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Browse Prior Art Database

Package Label Detector

IP.com Disclosure Number: IPCOM000118580D
Original Publication Date: 1997-Mar-01
Included in the Prior Art Database: 2005-Apr-01
Document File: 4 page(s) / 92K

Publishing Venue

IBM

Related People

Wolf, S: AUTHOR [+2]

Abstract

Package label detectors typically use a scanner to produce digitized images of packages, often under conditions of changing illuminate color and intensity. In addition to the unknown illuminate and label color, the color of the packages may also vary. A common application is in parcel sorting systems, where the color of the ambient light is uncontrolled.

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Package Label Detector

      Package label detectors typically use a scanner to produce
digitized images of packages, often under conditions of changing
illuminate color and intensity.  In addition to the unknown
illuminate and label color, the color of the packages may also vary.
A common application is in parcel sorting systems, where the color of
the ambient light is uncontrolled.

      Despite the fact that most labels are white, a significant
proportion of colored labels are used.  The effect of unknown and
changing ambient light conditions is to cause even white labels to
appear colored to the image capture system.  This precludes using a
method of finding labels based on absolute color.

      The described method is based on the use of the three color
signals R, G, and B to provide information about color difference.
Fig. 1 shows the R, G and B scan lines derived from a two dimensional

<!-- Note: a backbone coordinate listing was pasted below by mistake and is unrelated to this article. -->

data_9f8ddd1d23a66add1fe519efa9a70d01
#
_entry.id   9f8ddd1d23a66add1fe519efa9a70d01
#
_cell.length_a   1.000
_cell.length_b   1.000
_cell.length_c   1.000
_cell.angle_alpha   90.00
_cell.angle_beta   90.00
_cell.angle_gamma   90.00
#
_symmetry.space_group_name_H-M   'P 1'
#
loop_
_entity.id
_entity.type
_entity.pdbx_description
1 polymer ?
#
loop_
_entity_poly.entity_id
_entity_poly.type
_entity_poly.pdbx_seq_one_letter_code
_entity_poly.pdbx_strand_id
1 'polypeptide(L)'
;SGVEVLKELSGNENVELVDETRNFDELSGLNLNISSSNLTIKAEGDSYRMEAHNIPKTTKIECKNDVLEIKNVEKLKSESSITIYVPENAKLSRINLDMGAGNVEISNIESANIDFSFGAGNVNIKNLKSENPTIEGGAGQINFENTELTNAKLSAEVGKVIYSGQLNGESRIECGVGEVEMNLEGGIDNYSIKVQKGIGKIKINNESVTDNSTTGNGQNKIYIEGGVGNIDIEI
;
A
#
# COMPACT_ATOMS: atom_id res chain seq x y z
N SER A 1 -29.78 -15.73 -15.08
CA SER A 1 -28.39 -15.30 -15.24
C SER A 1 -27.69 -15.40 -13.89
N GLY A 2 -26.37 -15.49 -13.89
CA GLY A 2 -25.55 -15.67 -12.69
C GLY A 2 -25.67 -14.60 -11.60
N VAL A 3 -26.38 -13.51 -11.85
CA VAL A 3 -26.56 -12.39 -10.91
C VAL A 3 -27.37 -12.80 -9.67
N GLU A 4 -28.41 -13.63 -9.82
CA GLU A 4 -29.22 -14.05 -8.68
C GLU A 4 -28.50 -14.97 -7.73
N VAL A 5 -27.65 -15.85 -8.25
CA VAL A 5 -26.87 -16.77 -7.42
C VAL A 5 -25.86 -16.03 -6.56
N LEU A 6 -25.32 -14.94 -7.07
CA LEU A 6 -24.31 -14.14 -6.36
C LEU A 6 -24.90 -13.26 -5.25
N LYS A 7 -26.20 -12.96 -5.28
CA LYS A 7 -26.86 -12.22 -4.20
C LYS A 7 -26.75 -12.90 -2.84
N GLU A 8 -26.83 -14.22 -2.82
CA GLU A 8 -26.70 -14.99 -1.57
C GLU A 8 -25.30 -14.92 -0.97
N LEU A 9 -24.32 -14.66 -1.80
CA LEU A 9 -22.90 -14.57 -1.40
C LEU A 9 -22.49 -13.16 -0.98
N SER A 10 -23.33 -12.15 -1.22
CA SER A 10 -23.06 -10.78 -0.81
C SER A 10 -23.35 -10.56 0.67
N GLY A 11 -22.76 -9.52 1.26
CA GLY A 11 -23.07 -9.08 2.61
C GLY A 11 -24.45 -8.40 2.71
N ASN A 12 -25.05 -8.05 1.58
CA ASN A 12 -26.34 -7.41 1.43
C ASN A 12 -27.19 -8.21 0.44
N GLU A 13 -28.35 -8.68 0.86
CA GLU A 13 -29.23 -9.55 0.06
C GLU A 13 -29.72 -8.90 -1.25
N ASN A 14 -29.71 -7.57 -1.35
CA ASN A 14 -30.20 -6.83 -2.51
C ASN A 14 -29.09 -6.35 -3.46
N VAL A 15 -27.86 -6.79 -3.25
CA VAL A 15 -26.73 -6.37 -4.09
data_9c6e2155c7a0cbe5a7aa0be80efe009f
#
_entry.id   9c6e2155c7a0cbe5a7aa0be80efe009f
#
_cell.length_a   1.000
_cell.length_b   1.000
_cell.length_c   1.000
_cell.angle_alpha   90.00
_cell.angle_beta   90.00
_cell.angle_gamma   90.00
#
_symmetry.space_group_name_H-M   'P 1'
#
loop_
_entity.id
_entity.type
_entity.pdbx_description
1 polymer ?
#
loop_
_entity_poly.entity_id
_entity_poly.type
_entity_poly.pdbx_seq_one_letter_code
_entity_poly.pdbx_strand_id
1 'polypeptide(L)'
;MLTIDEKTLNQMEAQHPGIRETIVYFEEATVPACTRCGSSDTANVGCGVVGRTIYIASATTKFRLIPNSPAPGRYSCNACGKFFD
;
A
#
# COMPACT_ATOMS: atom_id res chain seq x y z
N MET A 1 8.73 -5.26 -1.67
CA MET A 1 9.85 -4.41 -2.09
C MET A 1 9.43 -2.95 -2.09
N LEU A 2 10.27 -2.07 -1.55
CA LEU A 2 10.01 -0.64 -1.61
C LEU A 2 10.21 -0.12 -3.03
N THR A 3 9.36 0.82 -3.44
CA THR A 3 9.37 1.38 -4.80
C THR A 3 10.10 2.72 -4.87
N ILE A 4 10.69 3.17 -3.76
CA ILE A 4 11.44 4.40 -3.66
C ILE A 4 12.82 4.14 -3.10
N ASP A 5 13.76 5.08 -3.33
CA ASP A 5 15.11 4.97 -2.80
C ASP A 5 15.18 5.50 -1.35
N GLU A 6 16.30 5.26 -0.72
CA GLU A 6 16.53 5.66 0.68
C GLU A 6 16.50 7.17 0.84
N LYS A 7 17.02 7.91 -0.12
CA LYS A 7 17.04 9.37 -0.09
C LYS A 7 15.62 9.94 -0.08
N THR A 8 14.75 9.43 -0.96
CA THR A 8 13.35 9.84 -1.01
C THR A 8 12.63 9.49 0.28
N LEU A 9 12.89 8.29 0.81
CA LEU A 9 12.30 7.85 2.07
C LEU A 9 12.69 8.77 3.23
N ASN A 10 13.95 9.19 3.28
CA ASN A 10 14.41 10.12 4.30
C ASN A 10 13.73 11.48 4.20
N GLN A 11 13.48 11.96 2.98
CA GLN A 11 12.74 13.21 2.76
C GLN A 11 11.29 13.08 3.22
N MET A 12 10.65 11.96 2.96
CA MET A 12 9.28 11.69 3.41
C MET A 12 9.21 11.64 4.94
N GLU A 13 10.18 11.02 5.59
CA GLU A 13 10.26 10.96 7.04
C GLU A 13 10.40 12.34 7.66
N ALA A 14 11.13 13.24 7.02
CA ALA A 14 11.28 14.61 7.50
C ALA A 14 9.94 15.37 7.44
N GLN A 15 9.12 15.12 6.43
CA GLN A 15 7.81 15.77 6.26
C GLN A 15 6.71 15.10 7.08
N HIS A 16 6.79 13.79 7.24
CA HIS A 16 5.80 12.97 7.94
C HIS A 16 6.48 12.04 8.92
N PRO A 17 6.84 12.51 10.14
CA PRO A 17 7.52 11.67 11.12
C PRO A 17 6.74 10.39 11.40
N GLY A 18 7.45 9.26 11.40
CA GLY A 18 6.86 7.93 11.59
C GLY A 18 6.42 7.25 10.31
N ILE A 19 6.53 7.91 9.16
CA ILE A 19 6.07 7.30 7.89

image of a yellow label on a brown parcel.

      As long as there is a color difference between the parcel and
the label, then when photographed through the three "orthogonal"
color filters, there will be a significant intensity difference
between at least one of the color signals and the others.  By
applying a signal dependent threshold to each of these signals, the
label can then be separated from the background.  In the example
shown in Fig. 1, the "R" and "G" signals of the yellow label are more
intense than that of the parcel.

      Fig. 2 shows the resulting planes after applying a global
threshold where pixels above the threshold are classified as class 1
while those below as class 0.  The label can easily be identified.

      After this binarization, the coordinates of the label boundary
can be extracted by contour tracing.

Implementation
  1.  Color Image "Segmentation".  The segmentation algorithm
       consists of two stages:
      o  Color Independent Binarization:  First each of the red,
          green, and blue planes is converted into binary form, in
          which each pixel is classified as either black (class 0)
          or white (class 1).  This process involves the generation
          of a bi-level image from a multilevel one.  In a simple
          example, the greyscal...